The Central Bank of Nigeria (CBN) has commended the West African Institute for Financial and Economic Management (WAIFEM) for its debt management support to Nigerian states.
Emefiele gave the commendation on Tuesday in Abuja, at a Sub-national Debt Management Performance Assessment Training for participants from states and the Federal Capital Territory (FCT).
The News Agency of Nigeria (NAN) reports that the workshop was organised by WAIFEM, in collaboration with World Bank and International Monetary Fund.
Emefiele, who was represented by Dr Hassan Mahmud, Director, Monetary Policy Department of the CBN, said the support to states would help maximise benefits of borrowings.
“We appreciate the World Bank for their long-standing support in the areas of public, financial and debt management in Nigeria.
“The current effort is to extend this assistance to state governments to enhance their debt management and maximise the benefit of public borrowing through capacity building.
“This will allow the country to reach greater heights in embracing sound practices in public debt management, ” he said.
He said that Nigeria had benefited from the system and would continue to do so.
Dr Yusuf Musa, Director-General of WAIFEM, said that the institute was established in 1996, by the central banks of the five West African Anglophone countries.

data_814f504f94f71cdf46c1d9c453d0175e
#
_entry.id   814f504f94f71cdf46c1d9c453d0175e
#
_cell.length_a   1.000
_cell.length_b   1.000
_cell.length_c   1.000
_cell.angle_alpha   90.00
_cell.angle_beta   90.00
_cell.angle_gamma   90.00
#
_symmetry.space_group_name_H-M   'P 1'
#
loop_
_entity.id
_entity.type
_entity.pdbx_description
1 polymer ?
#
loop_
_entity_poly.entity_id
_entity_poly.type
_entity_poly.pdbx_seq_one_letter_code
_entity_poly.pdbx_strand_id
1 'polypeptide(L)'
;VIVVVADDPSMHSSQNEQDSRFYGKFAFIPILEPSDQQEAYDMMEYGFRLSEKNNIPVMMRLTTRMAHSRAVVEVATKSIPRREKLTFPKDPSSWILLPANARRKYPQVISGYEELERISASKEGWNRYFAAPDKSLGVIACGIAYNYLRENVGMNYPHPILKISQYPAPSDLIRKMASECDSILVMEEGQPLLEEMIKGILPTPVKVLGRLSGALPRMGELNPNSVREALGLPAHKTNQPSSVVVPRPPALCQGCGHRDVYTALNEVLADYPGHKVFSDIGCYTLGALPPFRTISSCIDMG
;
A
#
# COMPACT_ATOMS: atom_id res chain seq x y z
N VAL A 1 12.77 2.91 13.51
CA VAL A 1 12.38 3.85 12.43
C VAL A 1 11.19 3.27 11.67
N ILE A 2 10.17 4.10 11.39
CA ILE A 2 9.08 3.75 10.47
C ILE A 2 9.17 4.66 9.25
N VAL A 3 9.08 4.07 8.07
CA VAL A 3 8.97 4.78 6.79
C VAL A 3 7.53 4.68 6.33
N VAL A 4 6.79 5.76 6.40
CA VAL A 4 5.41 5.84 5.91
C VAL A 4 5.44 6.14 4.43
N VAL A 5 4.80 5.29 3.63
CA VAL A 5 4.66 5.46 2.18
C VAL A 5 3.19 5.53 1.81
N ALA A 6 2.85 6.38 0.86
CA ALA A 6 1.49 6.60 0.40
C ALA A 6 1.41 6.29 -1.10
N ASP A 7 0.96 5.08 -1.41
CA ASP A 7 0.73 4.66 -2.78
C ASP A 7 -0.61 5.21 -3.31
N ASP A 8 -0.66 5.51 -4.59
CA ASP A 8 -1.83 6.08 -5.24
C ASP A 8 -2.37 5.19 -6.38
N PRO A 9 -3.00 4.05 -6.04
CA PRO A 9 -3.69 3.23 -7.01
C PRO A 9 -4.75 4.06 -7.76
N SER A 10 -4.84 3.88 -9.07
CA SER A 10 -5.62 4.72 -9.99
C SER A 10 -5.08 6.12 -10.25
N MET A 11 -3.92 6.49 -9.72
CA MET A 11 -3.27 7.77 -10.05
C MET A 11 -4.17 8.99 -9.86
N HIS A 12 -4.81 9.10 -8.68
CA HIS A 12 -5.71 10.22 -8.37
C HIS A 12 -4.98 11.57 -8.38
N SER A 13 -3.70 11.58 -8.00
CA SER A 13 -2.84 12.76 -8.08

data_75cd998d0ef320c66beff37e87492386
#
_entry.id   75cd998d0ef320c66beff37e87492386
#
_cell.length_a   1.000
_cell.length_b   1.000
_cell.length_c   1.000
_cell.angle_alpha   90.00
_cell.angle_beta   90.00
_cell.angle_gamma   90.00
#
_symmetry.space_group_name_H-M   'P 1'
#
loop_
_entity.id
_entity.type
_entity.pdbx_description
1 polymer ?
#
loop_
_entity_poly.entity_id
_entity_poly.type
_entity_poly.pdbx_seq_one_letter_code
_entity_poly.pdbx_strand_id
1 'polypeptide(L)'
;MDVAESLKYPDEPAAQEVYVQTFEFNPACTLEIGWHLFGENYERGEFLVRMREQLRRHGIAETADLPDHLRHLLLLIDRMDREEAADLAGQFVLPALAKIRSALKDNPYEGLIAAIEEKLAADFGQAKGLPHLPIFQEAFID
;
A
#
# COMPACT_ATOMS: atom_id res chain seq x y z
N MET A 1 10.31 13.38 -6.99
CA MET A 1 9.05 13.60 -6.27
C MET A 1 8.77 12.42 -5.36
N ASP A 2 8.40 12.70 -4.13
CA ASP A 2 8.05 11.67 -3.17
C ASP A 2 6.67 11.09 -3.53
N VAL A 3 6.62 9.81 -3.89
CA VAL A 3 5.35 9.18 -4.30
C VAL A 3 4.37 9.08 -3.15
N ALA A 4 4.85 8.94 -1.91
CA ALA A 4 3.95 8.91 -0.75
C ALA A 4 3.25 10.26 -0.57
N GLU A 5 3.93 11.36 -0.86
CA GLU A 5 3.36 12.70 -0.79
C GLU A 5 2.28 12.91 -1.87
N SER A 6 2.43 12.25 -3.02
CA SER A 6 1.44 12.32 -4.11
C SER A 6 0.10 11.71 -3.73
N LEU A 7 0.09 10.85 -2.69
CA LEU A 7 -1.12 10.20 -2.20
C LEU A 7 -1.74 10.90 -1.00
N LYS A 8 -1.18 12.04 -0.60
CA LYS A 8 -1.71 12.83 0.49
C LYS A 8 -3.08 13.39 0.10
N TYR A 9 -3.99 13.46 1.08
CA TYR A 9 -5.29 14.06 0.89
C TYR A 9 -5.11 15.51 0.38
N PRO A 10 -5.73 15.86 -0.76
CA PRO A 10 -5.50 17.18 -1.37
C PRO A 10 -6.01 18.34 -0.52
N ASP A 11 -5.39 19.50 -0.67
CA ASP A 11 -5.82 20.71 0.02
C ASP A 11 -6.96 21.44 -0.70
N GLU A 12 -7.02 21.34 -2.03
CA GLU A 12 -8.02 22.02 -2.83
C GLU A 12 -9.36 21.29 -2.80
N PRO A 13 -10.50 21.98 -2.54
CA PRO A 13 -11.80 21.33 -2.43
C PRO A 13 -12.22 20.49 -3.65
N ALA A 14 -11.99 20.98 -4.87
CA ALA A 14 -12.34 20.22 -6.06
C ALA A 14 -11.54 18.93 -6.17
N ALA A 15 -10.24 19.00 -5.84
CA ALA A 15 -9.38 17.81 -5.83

These countries are Gambia, Ghana, Liberia, Nigeria, and Sierra Leone, with an observer status occupied by the Republic of Guinea.
Musa said that WAIFEM had, in the past 27 years, successfully carried out over 874 capacity-building programmes in macroeconomic, public debt, and financial sector management.
He said that the programmes had benefited over 24,492 public sector managers from the sub-region and beyond.
He said that there was a need to focus on the increasingly topical issue of debt management.
“The scope of sovereign debt management in today’s world, is much wider.
“Though still a subset of fiscal policy, debt management at both the national and subnational levels of government is seen as a separate public policy area with its own objectives.
“Its objective is much more focus on raising the required amount of funding, achieve its risk and cost objectives, strategy development, and accountability,” he said.
He said that since 2007, the World Bank introduced The Government Debt Management Performance Assessment (DeMPA) tool as part of the armory for effective debt management performance.
According to him, the tool provides mechanism for assessing debt management performance in developing countries at national and sub-national level of government.
“It is based on the Public Expenditure and Financial Accountability (PEFA) format for public financial management and sound practices in government debt management.
“The DeMPA is useful in conducting country dialogue, guiding the design of debt management reform programmes, enhancing donor harmonisation, and monitoring performance over time,” he said.